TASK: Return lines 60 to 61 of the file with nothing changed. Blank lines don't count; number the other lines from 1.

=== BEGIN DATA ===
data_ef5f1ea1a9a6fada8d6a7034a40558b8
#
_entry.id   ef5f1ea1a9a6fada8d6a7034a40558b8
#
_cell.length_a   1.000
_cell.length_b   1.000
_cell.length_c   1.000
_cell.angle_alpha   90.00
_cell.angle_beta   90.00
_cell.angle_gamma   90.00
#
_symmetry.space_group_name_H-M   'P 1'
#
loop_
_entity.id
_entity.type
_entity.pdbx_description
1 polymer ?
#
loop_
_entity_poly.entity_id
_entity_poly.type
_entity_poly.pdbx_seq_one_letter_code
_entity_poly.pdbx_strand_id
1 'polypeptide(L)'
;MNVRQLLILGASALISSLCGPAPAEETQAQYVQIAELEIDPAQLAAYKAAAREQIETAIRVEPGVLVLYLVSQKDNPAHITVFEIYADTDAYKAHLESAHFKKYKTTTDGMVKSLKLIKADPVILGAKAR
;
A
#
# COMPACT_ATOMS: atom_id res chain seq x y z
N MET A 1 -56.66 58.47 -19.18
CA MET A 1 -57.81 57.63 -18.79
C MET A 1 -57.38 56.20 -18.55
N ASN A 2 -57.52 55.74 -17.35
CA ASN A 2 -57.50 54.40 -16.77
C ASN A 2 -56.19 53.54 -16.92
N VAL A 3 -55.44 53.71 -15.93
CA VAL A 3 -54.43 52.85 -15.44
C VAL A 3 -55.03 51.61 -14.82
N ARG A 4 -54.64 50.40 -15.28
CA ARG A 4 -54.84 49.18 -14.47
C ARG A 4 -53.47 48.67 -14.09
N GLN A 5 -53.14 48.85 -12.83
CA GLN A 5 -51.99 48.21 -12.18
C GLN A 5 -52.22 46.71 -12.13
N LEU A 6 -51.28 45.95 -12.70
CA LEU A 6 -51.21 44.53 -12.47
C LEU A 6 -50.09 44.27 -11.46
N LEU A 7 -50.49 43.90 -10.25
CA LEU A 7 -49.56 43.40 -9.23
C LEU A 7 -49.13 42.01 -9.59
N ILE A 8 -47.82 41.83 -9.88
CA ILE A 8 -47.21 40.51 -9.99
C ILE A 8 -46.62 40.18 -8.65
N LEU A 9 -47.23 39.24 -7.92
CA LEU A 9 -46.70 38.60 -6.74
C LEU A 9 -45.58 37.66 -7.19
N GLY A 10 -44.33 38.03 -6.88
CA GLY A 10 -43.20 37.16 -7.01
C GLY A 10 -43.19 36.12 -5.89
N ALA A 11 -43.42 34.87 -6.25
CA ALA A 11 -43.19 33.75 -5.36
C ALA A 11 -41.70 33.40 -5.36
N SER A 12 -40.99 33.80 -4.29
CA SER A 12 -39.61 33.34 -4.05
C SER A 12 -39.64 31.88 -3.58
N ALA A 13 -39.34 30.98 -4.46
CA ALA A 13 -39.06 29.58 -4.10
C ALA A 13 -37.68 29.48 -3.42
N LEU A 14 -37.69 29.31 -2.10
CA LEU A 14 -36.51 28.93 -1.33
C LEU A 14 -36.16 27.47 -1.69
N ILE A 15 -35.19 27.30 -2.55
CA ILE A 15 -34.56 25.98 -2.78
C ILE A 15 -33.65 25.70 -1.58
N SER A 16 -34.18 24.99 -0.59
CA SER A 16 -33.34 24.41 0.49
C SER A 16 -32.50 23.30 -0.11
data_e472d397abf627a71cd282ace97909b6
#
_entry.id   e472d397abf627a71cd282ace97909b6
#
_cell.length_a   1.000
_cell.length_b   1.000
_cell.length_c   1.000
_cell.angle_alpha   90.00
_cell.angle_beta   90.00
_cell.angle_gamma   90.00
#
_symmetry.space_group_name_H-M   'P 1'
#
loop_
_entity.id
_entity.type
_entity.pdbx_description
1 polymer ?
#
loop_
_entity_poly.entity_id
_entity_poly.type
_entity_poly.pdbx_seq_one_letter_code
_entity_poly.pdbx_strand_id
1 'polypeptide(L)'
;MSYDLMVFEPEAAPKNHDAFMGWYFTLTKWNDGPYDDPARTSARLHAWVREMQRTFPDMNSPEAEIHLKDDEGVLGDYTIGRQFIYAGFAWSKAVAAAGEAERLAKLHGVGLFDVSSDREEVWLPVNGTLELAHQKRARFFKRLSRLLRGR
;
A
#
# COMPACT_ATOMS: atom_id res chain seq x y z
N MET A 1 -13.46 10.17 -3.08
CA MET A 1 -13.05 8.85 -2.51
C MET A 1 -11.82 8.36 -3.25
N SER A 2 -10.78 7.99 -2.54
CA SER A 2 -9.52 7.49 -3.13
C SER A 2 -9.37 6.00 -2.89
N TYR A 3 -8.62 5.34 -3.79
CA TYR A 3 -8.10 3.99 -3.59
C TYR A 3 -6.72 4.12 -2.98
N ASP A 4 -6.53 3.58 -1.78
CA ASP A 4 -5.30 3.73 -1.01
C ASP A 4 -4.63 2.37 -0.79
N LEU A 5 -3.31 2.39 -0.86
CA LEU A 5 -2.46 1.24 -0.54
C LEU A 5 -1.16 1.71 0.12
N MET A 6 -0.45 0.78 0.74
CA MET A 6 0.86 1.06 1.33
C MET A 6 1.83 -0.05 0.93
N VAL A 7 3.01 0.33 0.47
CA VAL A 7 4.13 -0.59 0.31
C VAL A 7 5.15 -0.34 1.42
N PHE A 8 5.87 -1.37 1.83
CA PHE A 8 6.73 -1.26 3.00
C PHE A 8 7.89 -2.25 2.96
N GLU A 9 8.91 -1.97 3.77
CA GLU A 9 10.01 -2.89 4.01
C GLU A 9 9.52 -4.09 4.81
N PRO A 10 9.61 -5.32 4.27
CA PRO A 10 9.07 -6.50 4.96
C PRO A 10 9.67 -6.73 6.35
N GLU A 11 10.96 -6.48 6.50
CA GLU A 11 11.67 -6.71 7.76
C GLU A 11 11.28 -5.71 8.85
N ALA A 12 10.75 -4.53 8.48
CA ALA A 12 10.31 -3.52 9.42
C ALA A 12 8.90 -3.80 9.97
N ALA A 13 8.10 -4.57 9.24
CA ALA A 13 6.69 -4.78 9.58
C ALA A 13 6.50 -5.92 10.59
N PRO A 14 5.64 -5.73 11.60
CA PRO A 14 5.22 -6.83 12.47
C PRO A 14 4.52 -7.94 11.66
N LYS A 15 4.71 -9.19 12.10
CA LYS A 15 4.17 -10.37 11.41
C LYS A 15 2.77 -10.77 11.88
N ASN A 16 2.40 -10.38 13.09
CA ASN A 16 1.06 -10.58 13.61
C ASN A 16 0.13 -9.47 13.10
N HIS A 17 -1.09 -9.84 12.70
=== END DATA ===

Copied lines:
C GLY A 10 -43.19 36.12 -5.89
N ALA A 11 -43.42 34.87 -6.25